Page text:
In the beginning of the seventeenth century the London Company landed
in what they would later call the Colony of Virginia. At this time the
land was inhabited by Powhatan Indians, who were later enslaved by the
Englishmen. As the colony grew so did the plantations and politics. The
land was later divided into what is now Virginia and West Virginia when
the state entered the Confederate Army during the Civil War.
Today Virginia houses many important entities that strongly attribute
to its economy, including the CIA, the Department of Defense, and other
federal agencies. The laws that were created at the time of the
Revolutionary War gave way to the current Virginia state laws of today.
Unlike other states Virginia has special laws for how roads are
managed, how counties and cities are treated, and governor terms. Other
laws include labor laws, divorce laws, bankruptcy laws, gun laws,
felony conviction laws, expungement laws, and drunken driving laws.
There are currently two kinds of bankruptcy that the federal government
offers for personal use: Chapter Thirteen bankruptcy and Chapter Seven
bankruptcy. Chapter Thirteen bankruptcy allows individuals to eliminate
their debts through personalized payment plans that extend no more than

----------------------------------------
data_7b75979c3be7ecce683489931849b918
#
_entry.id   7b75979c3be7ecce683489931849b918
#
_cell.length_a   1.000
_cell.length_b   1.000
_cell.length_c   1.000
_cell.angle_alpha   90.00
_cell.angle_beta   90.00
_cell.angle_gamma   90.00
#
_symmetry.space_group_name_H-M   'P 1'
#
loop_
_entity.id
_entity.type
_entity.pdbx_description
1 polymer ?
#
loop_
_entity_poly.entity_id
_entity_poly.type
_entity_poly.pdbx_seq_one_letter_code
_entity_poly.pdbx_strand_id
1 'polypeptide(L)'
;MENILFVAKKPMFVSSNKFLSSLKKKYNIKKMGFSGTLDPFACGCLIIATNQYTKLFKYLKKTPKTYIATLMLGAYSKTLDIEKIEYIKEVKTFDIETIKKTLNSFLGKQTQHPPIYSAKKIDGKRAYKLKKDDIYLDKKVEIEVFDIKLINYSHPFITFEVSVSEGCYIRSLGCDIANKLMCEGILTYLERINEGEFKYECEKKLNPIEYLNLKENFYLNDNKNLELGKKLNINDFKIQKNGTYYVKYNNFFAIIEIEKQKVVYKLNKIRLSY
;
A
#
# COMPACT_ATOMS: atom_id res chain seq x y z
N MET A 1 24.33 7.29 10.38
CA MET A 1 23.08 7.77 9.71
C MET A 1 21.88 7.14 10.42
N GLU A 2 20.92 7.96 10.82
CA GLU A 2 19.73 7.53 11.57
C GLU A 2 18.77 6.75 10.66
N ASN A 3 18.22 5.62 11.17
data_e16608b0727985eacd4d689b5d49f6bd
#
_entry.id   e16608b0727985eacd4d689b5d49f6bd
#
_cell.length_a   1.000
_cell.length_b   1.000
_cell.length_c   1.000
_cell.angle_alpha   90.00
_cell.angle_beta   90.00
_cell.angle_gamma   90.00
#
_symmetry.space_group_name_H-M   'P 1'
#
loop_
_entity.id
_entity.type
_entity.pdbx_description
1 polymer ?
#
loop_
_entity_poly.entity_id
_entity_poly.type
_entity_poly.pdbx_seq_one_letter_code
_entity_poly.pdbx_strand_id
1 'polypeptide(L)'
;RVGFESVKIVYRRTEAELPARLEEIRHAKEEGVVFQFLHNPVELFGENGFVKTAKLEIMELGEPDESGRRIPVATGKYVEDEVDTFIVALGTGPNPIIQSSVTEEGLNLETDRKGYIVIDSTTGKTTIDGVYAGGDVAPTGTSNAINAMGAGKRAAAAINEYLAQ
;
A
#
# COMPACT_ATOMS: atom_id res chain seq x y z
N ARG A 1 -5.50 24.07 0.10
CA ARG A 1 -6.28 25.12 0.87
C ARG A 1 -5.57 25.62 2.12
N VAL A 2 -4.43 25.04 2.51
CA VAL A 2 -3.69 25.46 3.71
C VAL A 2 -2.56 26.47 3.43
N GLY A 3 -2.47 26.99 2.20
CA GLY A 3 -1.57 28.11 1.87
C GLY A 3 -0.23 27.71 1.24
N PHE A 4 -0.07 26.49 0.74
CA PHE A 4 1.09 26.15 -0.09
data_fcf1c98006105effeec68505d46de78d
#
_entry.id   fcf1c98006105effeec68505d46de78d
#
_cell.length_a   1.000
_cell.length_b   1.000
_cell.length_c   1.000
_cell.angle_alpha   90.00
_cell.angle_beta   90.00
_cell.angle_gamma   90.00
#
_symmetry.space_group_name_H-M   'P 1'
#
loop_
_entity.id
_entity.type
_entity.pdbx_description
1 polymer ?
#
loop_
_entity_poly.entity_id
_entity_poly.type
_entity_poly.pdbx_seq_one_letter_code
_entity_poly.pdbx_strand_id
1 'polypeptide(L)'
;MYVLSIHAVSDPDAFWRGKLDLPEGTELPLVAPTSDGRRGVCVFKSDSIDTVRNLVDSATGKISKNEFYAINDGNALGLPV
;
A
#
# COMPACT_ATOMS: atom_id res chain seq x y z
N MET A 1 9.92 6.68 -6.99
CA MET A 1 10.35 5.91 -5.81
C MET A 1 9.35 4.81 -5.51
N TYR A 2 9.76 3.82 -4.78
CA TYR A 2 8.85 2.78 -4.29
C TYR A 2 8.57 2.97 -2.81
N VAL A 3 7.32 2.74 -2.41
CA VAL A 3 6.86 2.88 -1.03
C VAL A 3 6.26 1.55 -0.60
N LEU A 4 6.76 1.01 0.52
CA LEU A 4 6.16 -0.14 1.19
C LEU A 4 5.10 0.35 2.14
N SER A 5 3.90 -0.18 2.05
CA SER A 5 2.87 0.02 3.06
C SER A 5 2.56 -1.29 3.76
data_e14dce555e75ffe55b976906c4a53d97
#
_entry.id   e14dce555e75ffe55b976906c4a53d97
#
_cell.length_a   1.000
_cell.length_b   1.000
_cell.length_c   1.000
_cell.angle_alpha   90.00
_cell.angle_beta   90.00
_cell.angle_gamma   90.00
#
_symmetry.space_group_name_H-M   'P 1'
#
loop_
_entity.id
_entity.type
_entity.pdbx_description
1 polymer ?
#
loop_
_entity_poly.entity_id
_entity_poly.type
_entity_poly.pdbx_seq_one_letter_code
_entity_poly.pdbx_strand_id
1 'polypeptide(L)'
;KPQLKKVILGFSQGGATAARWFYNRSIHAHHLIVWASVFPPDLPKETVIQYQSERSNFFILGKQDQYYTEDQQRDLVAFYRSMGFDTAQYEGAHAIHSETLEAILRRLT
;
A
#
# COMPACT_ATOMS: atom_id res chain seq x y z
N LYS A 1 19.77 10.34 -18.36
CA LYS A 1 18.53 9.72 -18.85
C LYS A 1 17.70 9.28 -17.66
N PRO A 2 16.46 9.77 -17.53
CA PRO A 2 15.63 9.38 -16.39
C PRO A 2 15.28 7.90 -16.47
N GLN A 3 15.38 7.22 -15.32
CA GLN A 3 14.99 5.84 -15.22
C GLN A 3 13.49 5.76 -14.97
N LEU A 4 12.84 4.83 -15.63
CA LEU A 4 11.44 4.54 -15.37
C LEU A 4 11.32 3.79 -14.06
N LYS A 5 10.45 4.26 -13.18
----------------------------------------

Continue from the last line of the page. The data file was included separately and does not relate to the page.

five years. Chapter Seven bankruptcy allows individuals to relinquish
their debts through liquidating their personal property.
Certain kinds of property are exempt from liquidation, such as real
estate, furniture, books, appliances, and clothing. Those who are
eligible for bankruptcy will have their incomes and debts measured to
the mean of the rest of Virginia. Whether or not an individual comes
above or below the mean, he or she will be granted one of the
Like all other states Virginia has specific divorce laws that are
different from all surrounding states. Virginia requires that those
filing for divorce first be state residents. All divorce cases are
managed by the county circuit courts, so filing to the incorrect county
will result in case dismissal.
An individual may file for divorce in his or her county of residency or
that of his or her spouse. If the divorce petitioner is not a Virginia
state resident, he or she may still file for a Virginia divorce if his
or her spouse is a state resident.
Each state separates its felony offenses into classes, which may be
alphabetical or numerical. Virginia breaks its felony classes into six
different sections. A Class 1 Felony is the most severe of punishments
and can include the death penalty, life in prison, and fines. Each
felony class has different kinds of offenses that can range from
homicide to assault to drug trafficking.
Depending on the circumstances of the arrest, the number of prior
offenses, and any other offenses, an individual will have a conviction
based on severity. Individuals may also have more than one degree of
felony offense and prison sentencing. For instance an individual may
have two felony convictions and a misdemeanor conviction for a single
incident. Imprisonment time can be added together in these
circumstances, such as combining a sentence of ten years with a
sentence of five years to equal fifteen years of imprisonment.